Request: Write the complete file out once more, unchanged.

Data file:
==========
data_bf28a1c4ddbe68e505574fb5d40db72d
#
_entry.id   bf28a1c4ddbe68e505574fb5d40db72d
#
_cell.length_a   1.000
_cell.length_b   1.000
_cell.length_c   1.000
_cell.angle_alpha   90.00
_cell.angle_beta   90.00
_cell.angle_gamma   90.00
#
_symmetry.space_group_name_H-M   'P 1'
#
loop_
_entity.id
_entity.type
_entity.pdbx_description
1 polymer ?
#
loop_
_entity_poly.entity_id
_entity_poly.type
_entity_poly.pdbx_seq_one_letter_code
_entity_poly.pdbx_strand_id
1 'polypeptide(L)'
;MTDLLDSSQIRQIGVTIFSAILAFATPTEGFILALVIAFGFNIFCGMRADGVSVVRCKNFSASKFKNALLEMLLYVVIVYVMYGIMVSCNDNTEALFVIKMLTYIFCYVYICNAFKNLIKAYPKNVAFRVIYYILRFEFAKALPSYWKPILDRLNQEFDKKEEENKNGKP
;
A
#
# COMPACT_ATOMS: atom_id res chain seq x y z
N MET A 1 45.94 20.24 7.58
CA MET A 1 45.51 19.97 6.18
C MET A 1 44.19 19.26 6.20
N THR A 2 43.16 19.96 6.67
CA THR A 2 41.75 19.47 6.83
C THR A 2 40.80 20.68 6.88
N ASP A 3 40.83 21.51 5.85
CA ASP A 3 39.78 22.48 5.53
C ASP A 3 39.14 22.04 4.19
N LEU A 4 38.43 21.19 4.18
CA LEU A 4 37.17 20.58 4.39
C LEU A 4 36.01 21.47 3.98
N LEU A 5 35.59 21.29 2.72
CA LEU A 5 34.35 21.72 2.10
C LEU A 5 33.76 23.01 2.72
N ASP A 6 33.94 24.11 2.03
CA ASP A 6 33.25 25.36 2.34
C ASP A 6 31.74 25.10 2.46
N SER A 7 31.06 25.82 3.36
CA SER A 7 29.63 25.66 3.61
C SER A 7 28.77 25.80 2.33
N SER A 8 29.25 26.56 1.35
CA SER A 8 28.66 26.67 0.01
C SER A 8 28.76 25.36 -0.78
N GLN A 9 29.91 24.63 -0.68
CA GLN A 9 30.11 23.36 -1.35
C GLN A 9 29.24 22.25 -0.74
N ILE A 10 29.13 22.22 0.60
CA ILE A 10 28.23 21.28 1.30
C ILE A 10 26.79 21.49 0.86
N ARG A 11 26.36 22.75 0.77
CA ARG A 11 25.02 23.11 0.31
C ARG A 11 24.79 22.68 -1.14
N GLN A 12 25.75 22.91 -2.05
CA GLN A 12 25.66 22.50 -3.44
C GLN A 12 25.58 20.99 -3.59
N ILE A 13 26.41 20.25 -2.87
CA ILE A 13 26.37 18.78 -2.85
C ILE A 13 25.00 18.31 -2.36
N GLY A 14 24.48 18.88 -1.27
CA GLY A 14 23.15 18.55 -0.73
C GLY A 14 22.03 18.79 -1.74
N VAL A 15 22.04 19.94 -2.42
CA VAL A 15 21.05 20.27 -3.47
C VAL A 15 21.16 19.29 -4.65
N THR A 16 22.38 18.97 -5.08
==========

data_bf28a1c4ddbe68e505574fb5d40db72d
#
_entry.id   bf28a1c4ddbe68e505574fb5d40db72d
#
_cell.length_a   1.000
_cell.length_b   1.000
_cell.length_c   1.000
_cell.angle_alpha   90.00
_cell.angle_beta   90.00
_cell.angle_gamma   90.00
#
_symmetry.space_group_name_H-M   'P 1'
#
loop_
_entity.id
_entity.type
_entity.pdbx_description
1 polymer ?
#
loop_
_entity_poly.entity_id
_entity_poly.type
_entity_poly.pdbx_seq_one_letter_code
_entity_poly.pdbx_strand_id
1 'polypeptide(L)'
;MTDLLDSSQIRQIGVTIFSAILAFATPTEGFILALVIAFGFNIFCGMRADGVSVVRCKNFSASKFKNALLEMLLYVVIVYVMYGIMVSCNDNTEALFVIKMLTYIFCYVYICNAFKNLIKAYPKNVAFRVIYYILRFEFAKALPSYWKPILDRLNQEFDKKEEENKNGKP
;
A
#
# COMPACT_ATOMS: atom_id res chain seq x y z
N MET A 1 45.94 20.24 7.58
CA MET A 1 45.51 19.97 6.18
C MET A 1 44.19 19.26 6.20
N THR A 2 43.16 19.96 6.67
CA THR A 2 41.75 19.47 6.83
C THR A 2 40.80 20.68 6.88
N ASP A 3 40.83 21.51 5.85
CA ASP A 3 39.78 22.48 5.53
C ASP A 3 39.14 22.04 4.19
N LEU A 4 38.43 21.19 4.18
CA LEU A 4 37.17 20.58 4.39
C LEU A 4 36.01 21.47 3.98
N LEU A 5 35.59 21.29 2.72
CA LEU A 5 34.35 21.72 2.10
C LEU A 5 33.76 23.01 2.72
N ASP A 6 33.94 24.11 2.03
CA ASP A 6 33.25 25.36 2.34
C ASP A 6 31.74 25.10 2.46
N SER A 7 31.06 25.82 3.36
CA SER A 7 29.63 25.66 3.61
C SER A 7 28.77 25.80 2.33
N SER A 8 29.25 26.56 1.35
CA SER A 8 28.66 26.67 0.01
C SER A 8 28.76 25.36 -0.78
N GLN A 9 29.91 24.63 -0.68
CA GLN A 9 30.11 23.36 -1.35
C GLN A 9 29.24 22.25 -0.74
N ILE A 10 29.13 22.22 0.60
CA ILE A 10 28.23 21.28 1.30
C ILE A 10 26.79 21.49 0.86
N ARG A 11 26.36 22.75 0.77
CA ARG A 11 25.02 23.11 0.31
C ARG A 11 24.79 22.68 -1.14
N GLN A 12 25.75 22.91 -2.05
CA GLN A 12 25.66 22.50 -3.44
C GLN A 12 25.58 20.99 -3.59
N ILE A 13 26.41 20.25 -2.87
CA ILE A 13 26.37 18.78 -2.85
C ILE A 13 25.00 18.31 -2.36
N GLY A 14 24.48 18.88 -1.27
CA GLY A 14 23.15 18.55 -0.73
C GLY A 14 22.03 18.79 -1.74
N VAL A 15 22.04 19.94 -2.42
CA VAL A 15 21.05 20.27 -3.47
C VAL A 15 21.16 19.29 -4.65
N THR A 16 22.38 18.97 -5.08